- The Washington Times - Saturday, June 8, 2002

The coy references to the Beatles and the unexpected amalgamation of banjo and sitar, hip-hop and bossa nova aren't the only things that make Pete and Maura Kennedy's latest recording so astonishing.
The couple released their CD this week in conjunction with their first book.
"They're both projects we're really proud of, and either one by itself would be great. But doing both at the same time really opens up new horizons for us," says Mr. Kennedy of the CD, admonishingly titled "Get It Right," and the book, "Make Your Own Music Videos With Adobe Premiere," a how-to manual that includes journal entries from the couple's adventures as touring musicians.
The Kennedys will have CD and book release parties in the Washington region on Thursday at Jammin' Java, 231 E. Maple Ave. in Vienna, and on Friday at the Cellar Stage at St. John's United Methodist Church, 5313 Harford Road in Baltimore. Both events are at 8 p.m. and the Kennedys will perform during them. They're also appearing in Celebrate Fairfax at 2:30 p.m. tomorrow at the Birchmere Musical Hall's stage, at the Fairfax County Government Center.
"Get It Right" is the couple's first enhanced CD. Embedded in the disc are copies of the lyrics, photos and the video for a song on the record, "Nickeltown." The book also comes with a CD-ROM that Mr. Kennedy says includes components of the "Nickeltown" video. Readers can follow the book's directions to piece together the video to learn how to use the Adobe Premiere video-making program.
Mr. and Mrs. Kennedy started writing the book Oct. 1. They agree it was a change from the songwriting they've done for their six CDs, but it has its own appeal.
"It's very different from putting a record together for us," says Mrs. Kennedy, who adds, "They let us maintain our personality so we have a lot of 'road stuff' interspersed with 'book stuff.'"
"When you make a record, you start with nothing, then you write songs and it takes shape as you do it," Mr. Kennedy says. "With a book, you start with a concept and sort of fill it in, fill in the blanks."
"With a song," says Mrs. Kennedy, "on some level or another it's abstracted." She says good songs often are filled with oblique poetic references, figurative language in which what isn't said counts as much as what is.
"In this book," she says, "you had to be complete."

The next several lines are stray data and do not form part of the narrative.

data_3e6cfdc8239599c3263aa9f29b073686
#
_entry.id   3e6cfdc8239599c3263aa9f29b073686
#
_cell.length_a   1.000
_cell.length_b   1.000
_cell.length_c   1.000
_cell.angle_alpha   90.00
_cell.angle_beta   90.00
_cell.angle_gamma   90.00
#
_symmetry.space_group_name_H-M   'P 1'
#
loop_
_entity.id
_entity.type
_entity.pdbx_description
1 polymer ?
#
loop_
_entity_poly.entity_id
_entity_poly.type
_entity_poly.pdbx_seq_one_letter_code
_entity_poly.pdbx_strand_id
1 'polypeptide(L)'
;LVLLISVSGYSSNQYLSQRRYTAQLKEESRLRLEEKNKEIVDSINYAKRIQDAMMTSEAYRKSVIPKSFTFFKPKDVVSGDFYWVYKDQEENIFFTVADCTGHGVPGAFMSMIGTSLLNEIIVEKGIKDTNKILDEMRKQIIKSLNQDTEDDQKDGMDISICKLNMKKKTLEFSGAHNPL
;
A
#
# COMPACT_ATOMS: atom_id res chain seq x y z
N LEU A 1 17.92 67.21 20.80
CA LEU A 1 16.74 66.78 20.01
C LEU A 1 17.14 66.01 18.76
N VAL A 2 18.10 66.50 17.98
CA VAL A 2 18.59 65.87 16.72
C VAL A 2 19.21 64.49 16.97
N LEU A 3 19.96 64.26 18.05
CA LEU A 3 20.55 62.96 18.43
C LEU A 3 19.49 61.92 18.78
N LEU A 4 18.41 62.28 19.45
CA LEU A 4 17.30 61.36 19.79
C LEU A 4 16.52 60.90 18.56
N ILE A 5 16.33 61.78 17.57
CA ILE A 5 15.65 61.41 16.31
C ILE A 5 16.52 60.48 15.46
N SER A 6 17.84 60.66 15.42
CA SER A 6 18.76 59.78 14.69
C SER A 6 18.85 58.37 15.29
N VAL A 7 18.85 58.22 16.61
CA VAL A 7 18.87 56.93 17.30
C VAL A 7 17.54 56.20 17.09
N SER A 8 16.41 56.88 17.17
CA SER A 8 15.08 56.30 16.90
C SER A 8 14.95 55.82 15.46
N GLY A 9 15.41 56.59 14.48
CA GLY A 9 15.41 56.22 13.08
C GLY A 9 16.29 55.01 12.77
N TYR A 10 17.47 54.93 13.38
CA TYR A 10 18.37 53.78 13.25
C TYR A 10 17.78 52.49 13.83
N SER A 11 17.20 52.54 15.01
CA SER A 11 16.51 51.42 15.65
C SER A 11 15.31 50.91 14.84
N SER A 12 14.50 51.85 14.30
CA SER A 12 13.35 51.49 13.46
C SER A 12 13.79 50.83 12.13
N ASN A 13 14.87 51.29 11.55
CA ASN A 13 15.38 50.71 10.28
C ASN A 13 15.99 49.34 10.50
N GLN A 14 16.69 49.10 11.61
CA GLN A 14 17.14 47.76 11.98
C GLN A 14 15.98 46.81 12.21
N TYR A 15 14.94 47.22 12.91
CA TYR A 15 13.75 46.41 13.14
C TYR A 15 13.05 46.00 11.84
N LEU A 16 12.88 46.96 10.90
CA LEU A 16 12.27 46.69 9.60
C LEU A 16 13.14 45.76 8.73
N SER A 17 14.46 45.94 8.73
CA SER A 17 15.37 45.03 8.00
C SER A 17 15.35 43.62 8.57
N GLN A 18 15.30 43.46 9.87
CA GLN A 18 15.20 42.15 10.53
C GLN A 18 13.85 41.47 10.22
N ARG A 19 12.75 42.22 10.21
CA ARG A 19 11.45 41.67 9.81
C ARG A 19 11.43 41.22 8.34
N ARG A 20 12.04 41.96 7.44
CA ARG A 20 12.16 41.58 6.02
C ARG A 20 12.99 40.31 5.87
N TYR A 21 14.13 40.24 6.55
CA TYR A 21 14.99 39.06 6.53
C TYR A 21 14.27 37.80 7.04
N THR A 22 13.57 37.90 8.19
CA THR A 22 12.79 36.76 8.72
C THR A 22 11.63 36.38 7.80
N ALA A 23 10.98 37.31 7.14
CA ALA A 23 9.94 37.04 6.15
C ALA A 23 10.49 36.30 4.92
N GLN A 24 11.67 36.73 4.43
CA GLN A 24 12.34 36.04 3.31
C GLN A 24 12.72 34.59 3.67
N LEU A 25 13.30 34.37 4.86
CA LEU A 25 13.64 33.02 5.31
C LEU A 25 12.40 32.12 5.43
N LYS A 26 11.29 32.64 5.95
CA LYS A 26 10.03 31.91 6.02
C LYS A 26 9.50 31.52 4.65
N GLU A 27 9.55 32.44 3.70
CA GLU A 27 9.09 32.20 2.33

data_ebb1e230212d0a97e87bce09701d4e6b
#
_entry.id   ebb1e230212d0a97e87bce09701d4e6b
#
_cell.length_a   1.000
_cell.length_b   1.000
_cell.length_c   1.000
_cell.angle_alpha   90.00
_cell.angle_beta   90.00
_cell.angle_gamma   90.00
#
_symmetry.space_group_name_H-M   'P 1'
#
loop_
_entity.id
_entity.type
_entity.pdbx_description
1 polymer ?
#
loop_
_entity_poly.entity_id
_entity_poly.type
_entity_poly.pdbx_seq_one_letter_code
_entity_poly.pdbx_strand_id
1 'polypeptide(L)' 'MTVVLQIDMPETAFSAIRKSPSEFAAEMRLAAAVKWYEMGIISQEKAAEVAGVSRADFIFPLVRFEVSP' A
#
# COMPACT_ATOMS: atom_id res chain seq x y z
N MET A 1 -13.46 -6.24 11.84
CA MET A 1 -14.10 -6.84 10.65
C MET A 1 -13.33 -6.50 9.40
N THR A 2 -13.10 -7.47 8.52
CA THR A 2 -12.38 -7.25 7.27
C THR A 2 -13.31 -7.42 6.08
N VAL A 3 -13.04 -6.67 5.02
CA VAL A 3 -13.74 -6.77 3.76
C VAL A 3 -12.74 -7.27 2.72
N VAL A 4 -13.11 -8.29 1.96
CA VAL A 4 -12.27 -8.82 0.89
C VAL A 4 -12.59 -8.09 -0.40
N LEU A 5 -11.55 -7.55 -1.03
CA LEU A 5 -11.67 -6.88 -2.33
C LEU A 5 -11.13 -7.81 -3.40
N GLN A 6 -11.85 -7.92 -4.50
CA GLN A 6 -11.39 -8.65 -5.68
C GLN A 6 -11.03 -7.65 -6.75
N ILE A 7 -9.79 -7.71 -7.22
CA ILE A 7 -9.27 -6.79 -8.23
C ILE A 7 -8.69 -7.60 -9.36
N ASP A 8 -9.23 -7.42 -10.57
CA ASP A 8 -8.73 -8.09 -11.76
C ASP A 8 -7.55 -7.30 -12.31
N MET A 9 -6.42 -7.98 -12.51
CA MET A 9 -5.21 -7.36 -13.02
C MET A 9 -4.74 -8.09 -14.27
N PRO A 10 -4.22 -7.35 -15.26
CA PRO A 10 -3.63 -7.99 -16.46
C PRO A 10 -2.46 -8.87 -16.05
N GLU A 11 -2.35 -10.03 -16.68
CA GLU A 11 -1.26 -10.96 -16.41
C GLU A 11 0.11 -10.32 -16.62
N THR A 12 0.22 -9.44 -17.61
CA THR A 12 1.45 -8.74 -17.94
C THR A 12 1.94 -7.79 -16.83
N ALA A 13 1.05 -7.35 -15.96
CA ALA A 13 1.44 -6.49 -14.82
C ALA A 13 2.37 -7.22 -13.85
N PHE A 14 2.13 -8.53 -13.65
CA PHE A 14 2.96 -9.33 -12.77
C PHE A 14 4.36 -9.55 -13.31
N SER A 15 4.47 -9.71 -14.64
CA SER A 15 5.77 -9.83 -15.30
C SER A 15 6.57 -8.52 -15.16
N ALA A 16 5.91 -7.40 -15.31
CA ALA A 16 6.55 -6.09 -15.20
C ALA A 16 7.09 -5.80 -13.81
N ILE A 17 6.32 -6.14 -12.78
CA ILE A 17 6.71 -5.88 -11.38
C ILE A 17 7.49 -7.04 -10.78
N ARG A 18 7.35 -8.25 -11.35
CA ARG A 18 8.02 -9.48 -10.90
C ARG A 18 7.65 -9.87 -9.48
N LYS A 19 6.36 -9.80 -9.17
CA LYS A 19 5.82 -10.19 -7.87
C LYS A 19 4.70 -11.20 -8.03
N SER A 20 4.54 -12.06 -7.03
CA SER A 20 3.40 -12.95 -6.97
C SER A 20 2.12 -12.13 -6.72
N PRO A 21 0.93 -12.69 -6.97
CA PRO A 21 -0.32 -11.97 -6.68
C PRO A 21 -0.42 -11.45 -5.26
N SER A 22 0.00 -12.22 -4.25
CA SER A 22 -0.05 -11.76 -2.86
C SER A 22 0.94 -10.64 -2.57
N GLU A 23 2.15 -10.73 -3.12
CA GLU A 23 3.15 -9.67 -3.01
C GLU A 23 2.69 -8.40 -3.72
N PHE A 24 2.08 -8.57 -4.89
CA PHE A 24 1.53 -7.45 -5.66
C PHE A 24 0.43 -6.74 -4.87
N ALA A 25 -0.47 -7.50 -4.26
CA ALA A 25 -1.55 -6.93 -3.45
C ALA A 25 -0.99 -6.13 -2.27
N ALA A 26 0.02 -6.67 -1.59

"When you finish a song," Mr. Kennedy chimes in, "you don't say at the end, 'Did I leave something out?' In a book you do the opposite. You try to leave nothing to the imagination, leave nothing out, fill in the blanks."
"At least with a book like this," Mrs. Kennedy says.
The two know something about literature as readers as well as writers. Until January, they lived in Reston, where their favorite haunt on days off the road was a neighborhood used book store. Often, books they were reading figured into their lyrics. "Get It Right" is no exception, and it was mostly recorded in their Reston home studio.
Arlington-born Mr. Kennedy is something of a living guitar legend. His career has included stints backing up guitarist Danny Gatton and sitting in with Charlie Byrd. Ten years ago, he met Maura Boudreau of Syracuse, N.Y., a singer-songwriter who was living and performing in Austin, Texas. Sparks flew from the start, artistically and romantically. Within 24 hours, they finished their first co-written song, "Day In and Day Out."
Mr. Kennedy at the time was working as a guitarist for Nanci Griffith's Blue Moon Orchestra, and the two dated when the tour allowed. In the summer of 1993, Maura Boudreau joined the Griffith band as a backing singer. Miss Griffith pushed the pair toward the stage to open her shows, and they frantically wrote songs to plug into their new act.
By October 1994 they were married and recording their first album, "River of Fallen Stars," which was issued in January 1995. It featured many songs they had written while touring Ireland and Britain with Miss Griffith. The disc got an Indie award from the National Association of Independent Record Distributors.